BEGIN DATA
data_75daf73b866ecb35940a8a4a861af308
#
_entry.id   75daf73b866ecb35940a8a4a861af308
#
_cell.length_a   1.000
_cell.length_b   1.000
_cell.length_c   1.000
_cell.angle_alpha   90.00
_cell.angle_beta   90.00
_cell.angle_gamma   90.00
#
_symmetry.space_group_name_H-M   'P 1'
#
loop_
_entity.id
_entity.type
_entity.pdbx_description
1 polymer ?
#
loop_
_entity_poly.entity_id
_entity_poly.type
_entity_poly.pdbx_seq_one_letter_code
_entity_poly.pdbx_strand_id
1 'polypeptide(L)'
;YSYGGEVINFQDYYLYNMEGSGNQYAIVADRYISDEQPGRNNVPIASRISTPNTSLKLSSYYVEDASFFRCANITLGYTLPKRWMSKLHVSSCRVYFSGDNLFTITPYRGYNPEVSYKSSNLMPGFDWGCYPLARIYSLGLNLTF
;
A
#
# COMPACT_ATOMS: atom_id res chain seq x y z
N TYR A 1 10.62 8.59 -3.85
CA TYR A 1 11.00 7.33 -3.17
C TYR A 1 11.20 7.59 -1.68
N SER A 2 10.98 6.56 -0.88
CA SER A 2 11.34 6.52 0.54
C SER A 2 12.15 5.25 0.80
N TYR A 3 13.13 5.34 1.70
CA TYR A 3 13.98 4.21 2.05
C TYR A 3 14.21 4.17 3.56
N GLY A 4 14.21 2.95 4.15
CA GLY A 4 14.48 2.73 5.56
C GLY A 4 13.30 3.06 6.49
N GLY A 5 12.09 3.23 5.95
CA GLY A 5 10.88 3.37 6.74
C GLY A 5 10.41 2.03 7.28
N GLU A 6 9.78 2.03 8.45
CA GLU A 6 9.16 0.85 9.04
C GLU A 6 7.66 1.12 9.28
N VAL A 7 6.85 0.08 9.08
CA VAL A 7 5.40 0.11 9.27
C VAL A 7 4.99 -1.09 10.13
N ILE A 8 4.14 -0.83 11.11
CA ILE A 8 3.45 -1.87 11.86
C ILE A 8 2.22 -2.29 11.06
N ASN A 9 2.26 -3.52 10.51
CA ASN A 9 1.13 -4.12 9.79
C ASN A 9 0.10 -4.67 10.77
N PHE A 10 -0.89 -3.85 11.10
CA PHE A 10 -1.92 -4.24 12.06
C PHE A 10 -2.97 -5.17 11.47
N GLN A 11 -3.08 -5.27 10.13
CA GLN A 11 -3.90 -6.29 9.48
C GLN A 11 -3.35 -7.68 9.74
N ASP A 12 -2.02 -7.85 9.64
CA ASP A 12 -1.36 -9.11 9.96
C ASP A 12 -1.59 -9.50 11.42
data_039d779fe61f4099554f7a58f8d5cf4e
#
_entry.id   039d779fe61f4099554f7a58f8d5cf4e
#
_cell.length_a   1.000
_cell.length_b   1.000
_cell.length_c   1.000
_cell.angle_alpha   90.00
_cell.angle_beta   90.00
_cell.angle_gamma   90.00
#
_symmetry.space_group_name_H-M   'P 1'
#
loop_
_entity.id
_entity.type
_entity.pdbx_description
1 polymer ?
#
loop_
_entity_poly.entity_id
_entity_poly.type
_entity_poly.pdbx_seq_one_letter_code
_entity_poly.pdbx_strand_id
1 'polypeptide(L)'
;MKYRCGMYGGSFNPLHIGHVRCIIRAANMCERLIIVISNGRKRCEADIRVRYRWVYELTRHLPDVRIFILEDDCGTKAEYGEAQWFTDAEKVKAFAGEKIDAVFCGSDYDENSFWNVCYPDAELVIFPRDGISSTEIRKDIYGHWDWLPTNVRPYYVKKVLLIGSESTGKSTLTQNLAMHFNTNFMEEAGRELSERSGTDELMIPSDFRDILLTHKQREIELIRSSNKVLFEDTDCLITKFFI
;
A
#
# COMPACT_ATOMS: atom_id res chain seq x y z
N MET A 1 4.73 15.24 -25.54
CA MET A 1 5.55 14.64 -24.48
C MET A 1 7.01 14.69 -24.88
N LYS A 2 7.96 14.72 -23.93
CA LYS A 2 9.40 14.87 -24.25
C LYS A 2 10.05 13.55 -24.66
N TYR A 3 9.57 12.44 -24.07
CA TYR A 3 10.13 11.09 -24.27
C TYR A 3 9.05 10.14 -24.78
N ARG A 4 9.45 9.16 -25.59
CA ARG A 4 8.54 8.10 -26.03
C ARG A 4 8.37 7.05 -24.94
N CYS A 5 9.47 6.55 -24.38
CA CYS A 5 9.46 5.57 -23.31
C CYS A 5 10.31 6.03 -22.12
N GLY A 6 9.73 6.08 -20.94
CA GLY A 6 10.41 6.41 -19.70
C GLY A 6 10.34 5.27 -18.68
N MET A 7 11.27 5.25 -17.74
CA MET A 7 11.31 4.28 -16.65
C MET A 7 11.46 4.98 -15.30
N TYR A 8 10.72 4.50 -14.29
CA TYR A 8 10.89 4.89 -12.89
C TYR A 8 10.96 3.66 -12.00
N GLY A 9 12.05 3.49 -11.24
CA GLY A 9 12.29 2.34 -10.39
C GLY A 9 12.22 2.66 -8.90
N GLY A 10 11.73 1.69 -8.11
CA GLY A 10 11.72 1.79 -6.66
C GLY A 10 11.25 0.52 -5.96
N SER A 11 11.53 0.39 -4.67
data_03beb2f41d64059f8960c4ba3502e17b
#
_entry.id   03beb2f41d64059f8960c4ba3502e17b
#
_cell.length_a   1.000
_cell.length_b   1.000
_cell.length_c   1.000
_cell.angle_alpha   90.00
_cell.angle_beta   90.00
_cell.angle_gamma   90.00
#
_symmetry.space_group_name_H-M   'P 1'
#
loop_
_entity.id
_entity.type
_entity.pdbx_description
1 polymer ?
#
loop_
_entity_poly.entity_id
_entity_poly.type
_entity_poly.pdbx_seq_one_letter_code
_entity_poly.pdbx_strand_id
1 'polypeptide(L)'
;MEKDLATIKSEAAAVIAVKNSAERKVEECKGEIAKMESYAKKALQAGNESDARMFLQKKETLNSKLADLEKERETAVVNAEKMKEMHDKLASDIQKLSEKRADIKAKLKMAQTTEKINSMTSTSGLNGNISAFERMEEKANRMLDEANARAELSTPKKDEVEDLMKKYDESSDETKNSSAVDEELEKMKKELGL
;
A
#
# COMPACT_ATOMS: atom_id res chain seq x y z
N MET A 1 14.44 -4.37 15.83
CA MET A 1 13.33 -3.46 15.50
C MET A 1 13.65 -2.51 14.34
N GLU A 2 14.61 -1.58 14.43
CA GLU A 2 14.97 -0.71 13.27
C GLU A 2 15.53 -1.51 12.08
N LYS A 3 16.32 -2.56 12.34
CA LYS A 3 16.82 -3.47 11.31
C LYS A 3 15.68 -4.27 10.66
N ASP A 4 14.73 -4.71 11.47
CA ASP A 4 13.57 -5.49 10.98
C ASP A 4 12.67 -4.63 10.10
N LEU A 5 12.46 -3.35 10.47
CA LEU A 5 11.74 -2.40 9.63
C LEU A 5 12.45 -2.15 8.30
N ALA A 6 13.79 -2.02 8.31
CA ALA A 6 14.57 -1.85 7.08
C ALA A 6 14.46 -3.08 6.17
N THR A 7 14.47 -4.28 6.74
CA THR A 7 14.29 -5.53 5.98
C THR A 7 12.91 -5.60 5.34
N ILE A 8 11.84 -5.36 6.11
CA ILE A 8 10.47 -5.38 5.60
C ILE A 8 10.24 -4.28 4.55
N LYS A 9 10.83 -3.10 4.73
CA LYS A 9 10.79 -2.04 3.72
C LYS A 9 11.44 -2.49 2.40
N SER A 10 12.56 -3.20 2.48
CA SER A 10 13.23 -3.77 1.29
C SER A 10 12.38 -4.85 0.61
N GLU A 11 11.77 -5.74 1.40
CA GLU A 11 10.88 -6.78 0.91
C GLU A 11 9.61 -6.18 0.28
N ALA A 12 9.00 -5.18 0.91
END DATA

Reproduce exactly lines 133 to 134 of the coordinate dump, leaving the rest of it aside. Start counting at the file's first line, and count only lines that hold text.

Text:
_cell.length_b   1.000
_cell.length_c   1.000